Dutch government plans 10% cut to Groningen gas production

18 April 2017 18:00 Source:ICIS

The Dutch government plans to reduce the Groningen low-calorific natural gas (L-gas) production cap by 10% for gas year 2017, economy minister Henk Kamp said in a letter to parliament on Tuesday.

The decision comes in response to advice issued by government monitoring agency the state supervision of mines (SodM), following a review of seismicity in the region.

The current Groningen production plan has capped annual output at 24 billion cubic metres (bcm) for the five years from gas year 2016. A 10% reduction in gas year 2017 would therefore equate to a 21.6bcm production ceiling for the 12 months from October 2017.

Reduced production in gas year 2017 will increase the strain on high-calorific gas (H-gas) conversion as a source of supply and the use of the 6bcm capacity Norg storage site as a source of flexibility. According to data from grid operator GTS, 15bcm of H-gas was converted to the L-gas grid during winter 2016, up from 11.7bcm in winter 2015 and 5.5bcm in winter 2014.

The development lifted gas prices at the Dutch TTF during the afternoon and into the 16:30 London time assessment.

The Day-ahead, front-month May ‘17 and Winter ‘17 all began to rise shortly before 15:00 and were close to their intra-day highs by 16:30.

Winter ‘17 rose by €0.525/MWh session on session to a six-week high of €17.675/MWh, according to ICIS price assessments.

New advice

Minister Kamp said that new advice from SodM on 13 April made two sets of recommendations based on whether a limit on earthquake density – the number of earthquakes per square kilometre per year – is breached in the future or not.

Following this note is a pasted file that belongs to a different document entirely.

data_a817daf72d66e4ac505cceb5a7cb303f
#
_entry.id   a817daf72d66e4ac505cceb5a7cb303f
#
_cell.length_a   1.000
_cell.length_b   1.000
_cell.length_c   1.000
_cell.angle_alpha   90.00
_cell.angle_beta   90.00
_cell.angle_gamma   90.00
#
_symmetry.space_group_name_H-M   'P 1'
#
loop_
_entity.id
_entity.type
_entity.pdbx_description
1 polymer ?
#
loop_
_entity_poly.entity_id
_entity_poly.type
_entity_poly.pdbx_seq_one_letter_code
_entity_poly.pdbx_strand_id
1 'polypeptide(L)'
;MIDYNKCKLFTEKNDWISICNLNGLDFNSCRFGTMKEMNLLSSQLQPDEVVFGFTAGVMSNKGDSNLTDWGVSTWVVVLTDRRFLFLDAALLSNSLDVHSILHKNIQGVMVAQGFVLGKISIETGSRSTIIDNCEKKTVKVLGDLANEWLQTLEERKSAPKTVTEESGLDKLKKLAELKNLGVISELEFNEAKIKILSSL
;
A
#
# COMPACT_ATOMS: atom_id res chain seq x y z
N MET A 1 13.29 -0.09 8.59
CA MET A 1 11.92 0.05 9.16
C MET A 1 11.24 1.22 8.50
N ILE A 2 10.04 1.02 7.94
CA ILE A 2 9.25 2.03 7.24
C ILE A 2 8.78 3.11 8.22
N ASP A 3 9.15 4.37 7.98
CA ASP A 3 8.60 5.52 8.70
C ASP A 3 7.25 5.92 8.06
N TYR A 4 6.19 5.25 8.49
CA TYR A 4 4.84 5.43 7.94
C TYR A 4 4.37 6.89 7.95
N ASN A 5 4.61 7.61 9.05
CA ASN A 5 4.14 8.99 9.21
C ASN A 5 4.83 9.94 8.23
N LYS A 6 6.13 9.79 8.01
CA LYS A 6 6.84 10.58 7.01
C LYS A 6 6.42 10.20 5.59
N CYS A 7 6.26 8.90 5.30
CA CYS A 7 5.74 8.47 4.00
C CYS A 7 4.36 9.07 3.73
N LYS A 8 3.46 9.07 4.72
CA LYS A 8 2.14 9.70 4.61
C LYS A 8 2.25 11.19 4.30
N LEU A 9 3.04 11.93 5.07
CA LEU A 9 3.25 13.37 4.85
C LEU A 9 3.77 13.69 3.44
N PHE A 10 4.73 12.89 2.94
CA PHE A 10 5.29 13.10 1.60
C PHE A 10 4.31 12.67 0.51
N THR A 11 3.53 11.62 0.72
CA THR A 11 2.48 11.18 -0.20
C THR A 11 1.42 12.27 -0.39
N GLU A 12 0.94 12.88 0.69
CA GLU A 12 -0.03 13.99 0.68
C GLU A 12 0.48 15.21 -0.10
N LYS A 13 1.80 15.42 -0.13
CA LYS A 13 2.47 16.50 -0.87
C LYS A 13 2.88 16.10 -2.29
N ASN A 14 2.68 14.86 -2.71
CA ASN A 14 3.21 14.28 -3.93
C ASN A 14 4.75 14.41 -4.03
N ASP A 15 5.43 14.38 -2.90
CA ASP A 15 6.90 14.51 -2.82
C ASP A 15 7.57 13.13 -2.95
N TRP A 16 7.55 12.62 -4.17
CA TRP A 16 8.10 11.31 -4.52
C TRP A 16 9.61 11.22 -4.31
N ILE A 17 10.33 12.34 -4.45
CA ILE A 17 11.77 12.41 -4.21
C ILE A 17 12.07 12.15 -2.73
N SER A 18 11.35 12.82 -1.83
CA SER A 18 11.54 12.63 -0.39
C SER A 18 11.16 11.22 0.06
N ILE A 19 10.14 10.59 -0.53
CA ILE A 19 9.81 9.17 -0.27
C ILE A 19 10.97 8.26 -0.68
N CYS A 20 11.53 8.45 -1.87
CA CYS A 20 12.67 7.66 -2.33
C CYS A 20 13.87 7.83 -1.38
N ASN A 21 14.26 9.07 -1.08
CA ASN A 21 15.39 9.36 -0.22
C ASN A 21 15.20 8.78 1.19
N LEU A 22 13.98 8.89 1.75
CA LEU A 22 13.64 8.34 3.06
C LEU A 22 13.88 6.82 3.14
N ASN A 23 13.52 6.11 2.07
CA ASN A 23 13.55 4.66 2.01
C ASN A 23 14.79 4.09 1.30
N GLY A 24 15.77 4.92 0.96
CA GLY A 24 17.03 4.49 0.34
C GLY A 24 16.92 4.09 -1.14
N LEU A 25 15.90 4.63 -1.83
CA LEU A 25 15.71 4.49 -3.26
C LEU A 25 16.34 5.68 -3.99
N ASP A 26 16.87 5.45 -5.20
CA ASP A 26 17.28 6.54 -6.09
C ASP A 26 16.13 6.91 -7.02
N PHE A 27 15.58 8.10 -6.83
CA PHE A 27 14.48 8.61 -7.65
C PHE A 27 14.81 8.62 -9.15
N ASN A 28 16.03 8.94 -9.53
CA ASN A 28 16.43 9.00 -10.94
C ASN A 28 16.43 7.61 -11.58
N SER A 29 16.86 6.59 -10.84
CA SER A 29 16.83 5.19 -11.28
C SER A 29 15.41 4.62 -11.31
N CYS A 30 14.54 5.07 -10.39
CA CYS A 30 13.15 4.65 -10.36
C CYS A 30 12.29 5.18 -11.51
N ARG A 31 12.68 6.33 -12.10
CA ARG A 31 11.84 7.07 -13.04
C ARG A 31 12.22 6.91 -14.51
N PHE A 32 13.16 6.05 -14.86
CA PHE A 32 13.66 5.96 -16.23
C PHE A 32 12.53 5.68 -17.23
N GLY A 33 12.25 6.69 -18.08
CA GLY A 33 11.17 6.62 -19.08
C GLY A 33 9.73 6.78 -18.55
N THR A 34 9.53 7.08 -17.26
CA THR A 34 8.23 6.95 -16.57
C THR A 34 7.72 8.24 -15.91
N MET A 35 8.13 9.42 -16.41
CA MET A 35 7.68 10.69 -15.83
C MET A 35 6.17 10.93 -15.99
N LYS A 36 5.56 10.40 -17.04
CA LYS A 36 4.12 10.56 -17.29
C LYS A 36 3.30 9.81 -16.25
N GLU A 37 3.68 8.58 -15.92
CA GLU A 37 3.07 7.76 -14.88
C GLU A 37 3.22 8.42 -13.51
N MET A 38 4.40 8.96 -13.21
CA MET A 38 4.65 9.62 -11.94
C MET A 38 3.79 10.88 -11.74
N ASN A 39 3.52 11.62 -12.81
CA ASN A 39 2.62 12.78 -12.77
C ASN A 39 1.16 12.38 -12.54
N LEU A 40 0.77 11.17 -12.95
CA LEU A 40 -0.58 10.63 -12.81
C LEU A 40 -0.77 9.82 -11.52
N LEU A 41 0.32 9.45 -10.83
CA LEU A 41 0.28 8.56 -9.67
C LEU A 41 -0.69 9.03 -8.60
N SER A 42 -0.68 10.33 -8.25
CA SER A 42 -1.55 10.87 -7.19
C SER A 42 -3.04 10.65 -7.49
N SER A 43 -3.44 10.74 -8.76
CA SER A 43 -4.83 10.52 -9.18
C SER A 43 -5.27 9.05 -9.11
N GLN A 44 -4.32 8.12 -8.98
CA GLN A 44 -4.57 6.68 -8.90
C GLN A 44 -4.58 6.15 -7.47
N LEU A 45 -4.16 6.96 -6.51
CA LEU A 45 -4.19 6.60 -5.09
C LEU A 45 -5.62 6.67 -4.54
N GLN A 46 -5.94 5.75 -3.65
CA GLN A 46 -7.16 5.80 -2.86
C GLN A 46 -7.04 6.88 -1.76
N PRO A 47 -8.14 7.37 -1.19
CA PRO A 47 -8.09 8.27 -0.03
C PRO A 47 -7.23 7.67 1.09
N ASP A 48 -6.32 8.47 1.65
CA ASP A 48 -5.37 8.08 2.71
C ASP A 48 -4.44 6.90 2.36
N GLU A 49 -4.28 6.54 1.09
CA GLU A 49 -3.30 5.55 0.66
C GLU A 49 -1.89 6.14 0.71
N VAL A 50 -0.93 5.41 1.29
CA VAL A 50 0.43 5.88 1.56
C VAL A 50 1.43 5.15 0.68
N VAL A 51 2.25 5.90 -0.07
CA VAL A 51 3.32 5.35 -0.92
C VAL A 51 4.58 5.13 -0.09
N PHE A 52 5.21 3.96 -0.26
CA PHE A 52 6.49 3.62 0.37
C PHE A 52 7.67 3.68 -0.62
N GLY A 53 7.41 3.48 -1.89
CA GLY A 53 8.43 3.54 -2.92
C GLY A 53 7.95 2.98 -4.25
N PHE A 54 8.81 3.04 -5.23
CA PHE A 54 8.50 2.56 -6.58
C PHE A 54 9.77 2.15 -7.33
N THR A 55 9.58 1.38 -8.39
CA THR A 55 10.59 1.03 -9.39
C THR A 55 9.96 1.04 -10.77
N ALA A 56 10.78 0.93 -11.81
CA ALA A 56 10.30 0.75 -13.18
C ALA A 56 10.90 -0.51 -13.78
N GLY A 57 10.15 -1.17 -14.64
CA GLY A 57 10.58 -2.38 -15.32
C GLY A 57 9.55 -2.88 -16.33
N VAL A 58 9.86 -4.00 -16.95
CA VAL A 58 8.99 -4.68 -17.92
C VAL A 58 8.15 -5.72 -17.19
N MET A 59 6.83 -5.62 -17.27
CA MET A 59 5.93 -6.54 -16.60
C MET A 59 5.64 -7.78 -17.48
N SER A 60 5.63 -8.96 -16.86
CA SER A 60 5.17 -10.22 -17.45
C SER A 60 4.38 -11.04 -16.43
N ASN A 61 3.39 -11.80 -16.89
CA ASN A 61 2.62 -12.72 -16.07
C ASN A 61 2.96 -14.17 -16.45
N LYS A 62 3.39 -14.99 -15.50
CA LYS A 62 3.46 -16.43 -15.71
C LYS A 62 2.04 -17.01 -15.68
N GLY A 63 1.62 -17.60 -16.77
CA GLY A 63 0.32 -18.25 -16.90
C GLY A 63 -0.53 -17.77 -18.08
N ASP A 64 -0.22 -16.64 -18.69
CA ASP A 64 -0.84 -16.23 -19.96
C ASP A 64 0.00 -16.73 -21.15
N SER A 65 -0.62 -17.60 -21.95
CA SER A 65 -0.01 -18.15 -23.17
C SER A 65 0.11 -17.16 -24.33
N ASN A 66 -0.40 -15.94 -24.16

If the limit is exceeded, SodM said, then it advises lowering production from the present 24bcm limit, starting with a 10% reduction. The agency also advised against seasonal fluctuations at this reduced level – as is already the case – and permanent monitoring of seismicity.

If the limit is not exceeded, SodM advised among others things, that the government maintain the 24bcm production limit, avoid fluctuations in production and to conduct further research and investigations to optimise and reduce fluctuations further.

In the letter to parliament, Kamp said he planned to table a motion to adopt the agency’s advice and reduce production in gas year 2017 by 10%, even before the regulated evaluation of production and seismicity on 1 October. The minister said this was because of an increase in earthquake density in the particularly vulnerable region of Loppersum.

Kamp said that since October 2016, earthquake density in Loppersum had increased from 0.12 to 0.22. The upper limit is 0.25. The minister did note, however, that the number of earthquakes with a magnitude of more than one on the Richter scale across the Groningen region had more than halved from 77 in the 2013 calendar year, to 36 in 2016.

Production from the Loppersum region has been restricted by a court order since April 2015, with just 1bcm produced in the 2016 calendar year. This is down from 17bcm in the 2013 calendar year.

Kamp said he would work with Groningen field operator NAM and GTS to investigate how production in the Loppersum region can be further reduced.

The current plan contains a provision to increase production up to 30bcm in the event of below-average temperatures across the year, but the minister did not say if and how this provision would change under a new lower cap.

Outlook

On 22 May, the Dutch council of state – the Netherlands’ highest general administrative court – will hear objections to the government’s five-year Groningen production plan, with a ruling due “a few months later”. In November 2016, the court received 22 admissible appeals against the Dutch government’s latest production plan.

By the end of the summer, the Dutch government plans to make a final decision on whether or not to invest in a new nitrogen plant to boost H- to L-gas conversion capacity.

Click here for an ICIS briefing on the history of production at Groningen. jake.horslen@icis.com

By Jake Horslen